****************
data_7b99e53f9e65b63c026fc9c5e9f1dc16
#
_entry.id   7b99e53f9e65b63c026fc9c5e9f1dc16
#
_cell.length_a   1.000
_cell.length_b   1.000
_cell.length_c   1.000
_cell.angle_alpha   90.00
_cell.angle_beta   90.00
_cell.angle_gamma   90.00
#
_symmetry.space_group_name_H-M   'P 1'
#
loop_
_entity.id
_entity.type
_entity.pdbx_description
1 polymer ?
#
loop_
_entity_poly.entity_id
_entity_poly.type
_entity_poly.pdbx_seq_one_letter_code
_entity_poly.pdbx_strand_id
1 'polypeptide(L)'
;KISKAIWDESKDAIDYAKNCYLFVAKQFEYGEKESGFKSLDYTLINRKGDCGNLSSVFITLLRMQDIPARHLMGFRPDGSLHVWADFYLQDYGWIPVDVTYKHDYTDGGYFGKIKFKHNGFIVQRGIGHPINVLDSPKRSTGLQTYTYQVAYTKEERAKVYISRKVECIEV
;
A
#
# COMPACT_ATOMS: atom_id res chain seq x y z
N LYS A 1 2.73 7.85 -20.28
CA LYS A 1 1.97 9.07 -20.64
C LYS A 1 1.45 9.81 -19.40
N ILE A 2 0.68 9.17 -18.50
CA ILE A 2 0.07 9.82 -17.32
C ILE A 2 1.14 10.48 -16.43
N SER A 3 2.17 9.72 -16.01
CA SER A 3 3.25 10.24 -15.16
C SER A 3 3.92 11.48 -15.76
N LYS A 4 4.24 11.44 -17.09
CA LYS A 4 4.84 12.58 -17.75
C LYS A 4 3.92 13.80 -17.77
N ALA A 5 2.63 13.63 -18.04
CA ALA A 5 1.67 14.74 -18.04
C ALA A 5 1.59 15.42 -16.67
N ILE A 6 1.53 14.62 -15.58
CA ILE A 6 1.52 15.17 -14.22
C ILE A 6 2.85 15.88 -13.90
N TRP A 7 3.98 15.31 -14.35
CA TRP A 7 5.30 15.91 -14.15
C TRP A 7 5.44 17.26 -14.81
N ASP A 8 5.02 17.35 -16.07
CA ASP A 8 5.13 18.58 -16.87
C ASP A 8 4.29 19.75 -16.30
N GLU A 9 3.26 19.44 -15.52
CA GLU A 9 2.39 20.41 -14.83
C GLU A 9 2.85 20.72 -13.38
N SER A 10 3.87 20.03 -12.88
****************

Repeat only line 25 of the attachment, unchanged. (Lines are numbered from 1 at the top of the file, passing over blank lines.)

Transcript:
1 'polypeptide(L)'